Figure 9. Unknown Tanzanian artist, “Tree of Life,” 1950-1970. Blackwood carving. Wheaton College (Norton, MA) Permanent Collection. Gift of Mary Katherine Donaldson. 90.002

Furthermore, both Tree of Life [Figure 9] and Day of Mozambique Independence [Figure 3] share similarities in their composition. Both sculptures have a central figure or shape which rests at the center of the piece which is then surrounded by a large group of smaller or less detailed figures. Whether this is coincidence or not isn’t known, however, these similarities exhibit the presence of an artistic shorthand or style that both propagandists and individual carvers noticed and utilized to further their own agendas. This leads into the exhibition’s key conclusion–that the artwork of Mozambique and Tanzania evolved to reflect the political and social changes of the time, and that this reflection was used to voice sociopolitical opinions and agendas by either the artist themselves or those who controlled its distribution. It is important to recognize that artwork can change over time, and typically it does so in response to outside factors that can affect our perception of said art. Although this exhibition will focus solely on the art of Eastern Africa, this is a conclusion that we hope visitors of this exhibition will take away and use when thinking of other forms of art from different cultures, including that of Europe or the Americas.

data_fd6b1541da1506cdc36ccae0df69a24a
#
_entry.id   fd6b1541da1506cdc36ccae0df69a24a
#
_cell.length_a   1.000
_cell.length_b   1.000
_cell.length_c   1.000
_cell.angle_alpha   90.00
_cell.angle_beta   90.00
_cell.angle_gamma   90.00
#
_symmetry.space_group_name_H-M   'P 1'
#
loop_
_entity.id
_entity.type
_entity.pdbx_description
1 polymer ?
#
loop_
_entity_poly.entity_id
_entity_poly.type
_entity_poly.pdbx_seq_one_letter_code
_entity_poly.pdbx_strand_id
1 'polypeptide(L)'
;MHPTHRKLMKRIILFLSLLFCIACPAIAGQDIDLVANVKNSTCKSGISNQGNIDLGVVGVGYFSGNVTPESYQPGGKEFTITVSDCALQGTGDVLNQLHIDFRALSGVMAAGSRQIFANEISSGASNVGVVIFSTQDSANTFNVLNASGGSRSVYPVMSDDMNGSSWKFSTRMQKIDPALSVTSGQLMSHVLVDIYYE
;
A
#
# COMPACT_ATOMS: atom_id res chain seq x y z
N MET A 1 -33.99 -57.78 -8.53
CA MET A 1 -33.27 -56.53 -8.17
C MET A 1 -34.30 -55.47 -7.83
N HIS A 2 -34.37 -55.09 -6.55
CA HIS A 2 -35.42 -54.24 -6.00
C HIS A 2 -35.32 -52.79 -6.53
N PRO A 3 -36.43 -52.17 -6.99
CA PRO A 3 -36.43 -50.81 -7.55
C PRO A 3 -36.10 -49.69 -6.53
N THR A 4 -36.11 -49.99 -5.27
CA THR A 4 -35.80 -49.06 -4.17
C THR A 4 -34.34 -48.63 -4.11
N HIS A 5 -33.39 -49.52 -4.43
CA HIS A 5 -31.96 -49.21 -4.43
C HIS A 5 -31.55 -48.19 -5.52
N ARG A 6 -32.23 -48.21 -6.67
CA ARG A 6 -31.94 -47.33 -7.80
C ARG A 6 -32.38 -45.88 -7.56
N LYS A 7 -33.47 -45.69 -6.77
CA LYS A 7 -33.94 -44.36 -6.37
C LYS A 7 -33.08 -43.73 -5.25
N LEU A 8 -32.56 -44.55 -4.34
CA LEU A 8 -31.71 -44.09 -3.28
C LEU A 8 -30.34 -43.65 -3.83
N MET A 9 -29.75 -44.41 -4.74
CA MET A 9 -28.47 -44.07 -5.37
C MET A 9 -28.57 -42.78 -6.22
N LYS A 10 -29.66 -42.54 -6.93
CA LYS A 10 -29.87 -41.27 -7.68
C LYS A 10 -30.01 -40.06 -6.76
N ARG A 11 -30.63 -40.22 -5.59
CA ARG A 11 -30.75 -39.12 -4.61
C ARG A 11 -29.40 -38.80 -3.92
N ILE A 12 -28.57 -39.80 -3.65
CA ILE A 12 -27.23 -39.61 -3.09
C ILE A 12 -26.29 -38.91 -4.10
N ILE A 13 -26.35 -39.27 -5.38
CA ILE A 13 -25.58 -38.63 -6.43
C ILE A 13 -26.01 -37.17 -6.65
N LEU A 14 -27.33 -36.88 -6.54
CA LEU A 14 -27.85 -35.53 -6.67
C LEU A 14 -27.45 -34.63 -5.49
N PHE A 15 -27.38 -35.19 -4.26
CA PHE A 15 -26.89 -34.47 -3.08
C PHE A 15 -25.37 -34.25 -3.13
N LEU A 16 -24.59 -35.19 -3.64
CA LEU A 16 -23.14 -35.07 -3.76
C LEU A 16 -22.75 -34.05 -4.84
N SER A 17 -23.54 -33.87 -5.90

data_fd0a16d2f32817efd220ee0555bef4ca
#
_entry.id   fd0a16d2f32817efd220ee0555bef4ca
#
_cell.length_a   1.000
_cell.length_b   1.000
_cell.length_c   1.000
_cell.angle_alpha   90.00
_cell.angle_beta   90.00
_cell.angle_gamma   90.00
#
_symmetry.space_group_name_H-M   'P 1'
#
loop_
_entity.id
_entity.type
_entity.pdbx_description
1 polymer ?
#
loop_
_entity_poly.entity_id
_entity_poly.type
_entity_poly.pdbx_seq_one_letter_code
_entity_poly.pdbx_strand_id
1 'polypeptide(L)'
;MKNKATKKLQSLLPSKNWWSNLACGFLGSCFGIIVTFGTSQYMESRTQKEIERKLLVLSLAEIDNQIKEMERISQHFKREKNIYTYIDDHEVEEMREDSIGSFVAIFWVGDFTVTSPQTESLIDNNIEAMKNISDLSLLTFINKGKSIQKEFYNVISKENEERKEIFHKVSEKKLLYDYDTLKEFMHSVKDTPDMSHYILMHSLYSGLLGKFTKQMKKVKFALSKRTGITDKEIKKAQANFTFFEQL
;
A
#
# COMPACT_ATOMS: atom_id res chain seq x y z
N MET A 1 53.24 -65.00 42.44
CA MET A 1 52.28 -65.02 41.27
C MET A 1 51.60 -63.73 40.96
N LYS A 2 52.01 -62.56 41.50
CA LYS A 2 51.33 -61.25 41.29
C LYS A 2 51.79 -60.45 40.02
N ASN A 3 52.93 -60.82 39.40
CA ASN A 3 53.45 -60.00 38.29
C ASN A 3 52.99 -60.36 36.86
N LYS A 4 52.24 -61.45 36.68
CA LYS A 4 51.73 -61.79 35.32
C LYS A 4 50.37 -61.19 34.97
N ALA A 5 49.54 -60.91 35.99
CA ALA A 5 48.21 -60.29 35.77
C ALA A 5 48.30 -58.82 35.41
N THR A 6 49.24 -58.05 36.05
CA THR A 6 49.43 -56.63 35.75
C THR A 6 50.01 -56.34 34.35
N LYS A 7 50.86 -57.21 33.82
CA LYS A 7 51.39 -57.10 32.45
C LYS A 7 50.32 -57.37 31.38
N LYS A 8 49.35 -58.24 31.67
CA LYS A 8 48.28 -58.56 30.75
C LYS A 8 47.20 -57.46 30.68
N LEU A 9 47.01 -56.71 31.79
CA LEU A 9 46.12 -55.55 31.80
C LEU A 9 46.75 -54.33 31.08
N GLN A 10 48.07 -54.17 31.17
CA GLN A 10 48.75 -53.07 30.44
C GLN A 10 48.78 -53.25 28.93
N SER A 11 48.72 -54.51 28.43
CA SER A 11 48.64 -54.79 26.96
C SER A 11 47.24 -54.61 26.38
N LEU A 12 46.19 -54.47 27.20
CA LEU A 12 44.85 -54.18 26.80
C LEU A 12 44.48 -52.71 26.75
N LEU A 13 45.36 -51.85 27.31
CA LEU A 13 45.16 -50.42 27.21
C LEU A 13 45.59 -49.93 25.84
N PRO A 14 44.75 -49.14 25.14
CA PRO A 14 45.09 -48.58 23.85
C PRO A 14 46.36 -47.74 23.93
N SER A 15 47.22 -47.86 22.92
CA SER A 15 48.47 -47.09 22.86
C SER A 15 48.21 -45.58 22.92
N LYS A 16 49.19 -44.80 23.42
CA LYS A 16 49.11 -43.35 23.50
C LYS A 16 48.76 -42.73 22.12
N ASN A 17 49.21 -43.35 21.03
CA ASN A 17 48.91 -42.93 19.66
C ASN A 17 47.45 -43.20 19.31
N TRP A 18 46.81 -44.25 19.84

The accompanying powerpoint can also be accessed here: